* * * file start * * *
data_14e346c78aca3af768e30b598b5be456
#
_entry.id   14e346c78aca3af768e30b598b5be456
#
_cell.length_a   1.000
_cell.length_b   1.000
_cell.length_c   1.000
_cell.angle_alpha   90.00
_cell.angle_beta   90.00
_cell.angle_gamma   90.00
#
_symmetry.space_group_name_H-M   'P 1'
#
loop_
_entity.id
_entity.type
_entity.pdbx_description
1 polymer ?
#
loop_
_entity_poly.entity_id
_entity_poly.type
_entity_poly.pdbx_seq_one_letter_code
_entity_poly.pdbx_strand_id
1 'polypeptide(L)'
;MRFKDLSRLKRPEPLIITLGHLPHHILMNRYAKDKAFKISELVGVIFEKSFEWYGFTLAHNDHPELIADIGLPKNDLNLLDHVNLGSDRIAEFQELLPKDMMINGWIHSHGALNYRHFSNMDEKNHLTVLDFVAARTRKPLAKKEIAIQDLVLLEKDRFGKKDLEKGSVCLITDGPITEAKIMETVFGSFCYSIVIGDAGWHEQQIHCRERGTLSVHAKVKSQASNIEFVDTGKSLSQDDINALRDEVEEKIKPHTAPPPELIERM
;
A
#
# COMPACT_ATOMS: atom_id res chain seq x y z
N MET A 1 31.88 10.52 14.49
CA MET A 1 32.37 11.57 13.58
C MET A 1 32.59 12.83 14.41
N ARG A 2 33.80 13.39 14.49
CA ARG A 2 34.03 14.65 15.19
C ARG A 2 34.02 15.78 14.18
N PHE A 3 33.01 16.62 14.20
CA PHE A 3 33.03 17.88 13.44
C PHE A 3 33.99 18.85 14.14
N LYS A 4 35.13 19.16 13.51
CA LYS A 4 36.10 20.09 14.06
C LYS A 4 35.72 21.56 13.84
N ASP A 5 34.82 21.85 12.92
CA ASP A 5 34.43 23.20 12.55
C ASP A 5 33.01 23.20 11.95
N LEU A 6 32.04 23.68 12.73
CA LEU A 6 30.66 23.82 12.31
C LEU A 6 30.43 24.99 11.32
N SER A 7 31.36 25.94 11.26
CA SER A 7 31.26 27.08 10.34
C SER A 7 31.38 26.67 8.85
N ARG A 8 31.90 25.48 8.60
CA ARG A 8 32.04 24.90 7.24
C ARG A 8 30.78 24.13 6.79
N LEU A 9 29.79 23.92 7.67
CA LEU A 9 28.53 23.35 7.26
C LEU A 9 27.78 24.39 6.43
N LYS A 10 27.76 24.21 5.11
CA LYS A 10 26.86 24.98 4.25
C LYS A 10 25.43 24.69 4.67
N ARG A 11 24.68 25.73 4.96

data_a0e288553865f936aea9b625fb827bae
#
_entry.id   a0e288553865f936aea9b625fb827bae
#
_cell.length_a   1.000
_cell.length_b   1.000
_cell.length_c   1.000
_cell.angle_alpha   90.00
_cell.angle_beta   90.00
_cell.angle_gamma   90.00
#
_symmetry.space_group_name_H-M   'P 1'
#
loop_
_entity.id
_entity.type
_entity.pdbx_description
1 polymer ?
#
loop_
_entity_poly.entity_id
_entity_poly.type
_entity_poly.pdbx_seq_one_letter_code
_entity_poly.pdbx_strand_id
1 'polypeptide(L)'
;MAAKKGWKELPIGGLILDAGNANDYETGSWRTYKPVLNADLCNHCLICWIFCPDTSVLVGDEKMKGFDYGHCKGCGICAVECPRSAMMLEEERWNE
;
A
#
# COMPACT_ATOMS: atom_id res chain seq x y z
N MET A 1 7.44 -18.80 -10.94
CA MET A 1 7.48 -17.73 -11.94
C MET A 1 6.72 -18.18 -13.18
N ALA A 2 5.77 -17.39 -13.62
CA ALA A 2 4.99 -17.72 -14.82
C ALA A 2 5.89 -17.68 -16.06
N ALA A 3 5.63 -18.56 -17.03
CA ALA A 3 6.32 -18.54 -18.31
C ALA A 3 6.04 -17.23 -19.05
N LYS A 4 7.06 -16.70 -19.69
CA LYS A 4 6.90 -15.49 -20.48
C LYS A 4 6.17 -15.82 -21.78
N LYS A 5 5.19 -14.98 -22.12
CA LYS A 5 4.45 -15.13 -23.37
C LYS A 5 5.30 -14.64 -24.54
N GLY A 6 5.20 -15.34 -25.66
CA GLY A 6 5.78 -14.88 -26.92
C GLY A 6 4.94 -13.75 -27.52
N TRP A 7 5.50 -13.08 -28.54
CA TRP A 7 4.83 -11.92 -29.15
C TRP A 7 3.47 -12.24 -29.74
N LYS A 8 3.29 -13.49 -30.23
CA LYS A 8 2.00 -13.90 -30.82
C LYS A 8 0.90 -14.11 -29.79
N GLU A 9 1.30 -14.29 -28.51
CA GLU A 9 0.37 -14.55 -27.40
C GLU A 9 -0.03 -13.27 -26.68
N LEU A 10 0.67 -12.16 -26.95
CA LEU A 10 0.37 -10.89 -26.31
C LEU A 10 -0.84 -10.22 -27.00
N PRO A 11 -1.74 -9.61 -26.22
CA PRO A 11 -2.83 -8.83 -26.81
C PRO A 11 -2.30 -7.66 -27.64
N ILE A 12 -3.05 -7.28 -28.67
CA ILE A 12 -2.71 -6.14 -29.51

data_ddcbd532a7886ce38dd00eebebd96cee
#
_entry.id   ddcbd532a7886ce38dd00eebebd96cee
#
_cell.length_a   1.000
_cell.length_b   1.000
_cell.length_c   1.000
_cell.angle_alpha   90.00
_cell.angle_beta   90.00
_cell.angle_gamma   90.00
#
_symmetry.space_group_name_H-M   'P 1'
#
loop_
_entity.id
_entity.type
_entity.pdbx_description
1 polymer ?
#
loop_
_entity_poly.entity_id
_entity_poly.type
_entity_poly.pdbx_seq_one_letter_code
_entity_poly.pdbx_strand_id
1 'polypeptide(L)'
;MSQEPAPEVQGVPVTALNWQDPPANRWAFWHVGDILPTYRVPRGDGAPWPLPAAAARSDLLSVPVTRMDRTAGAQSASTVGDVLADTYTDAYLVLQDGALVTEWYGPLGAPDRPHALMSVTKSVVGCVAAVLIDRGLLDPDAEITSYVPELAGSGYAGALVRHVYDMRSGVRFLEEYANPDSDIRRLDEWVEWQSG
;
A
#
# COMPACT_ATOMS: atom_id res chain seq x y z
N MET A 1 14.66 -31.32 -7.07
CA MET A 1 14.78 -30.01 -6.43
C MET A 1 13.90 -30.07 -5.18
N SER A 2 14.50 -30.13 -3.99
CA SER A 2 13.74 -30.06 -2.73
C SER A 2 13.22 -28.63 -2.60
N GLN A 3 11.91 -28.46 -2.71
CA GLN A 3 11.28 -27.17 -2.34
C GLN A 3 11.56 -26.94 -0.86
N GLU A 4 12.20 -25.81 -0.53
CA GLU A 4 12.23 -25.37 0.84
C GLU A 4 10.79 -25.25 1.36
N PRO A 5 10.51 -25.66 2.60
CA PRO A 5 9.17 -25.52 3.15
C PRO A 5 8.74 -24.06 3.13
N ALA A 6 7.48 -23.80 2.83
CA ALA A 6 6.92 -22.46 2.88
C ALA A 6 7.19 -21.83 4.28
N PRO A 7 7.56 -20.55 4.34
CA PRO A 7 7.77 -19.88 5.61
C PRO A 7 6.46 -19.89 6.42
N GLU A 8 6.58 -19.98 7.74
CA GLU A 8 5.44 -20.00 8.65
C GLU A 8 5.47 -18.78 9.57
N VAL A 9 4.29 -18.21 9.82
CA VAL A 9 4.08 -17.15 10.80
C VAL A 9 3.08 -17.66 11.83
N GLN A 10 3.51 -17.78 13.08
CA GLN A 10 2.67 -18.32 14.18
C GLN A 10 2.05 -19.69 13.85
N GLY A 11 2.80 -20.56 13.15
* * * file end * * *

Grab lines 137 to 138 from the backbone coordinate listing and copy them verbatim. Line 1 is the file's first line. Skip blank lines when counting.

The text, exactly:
#
_symmetry.space_group_name_H-M   'P 1'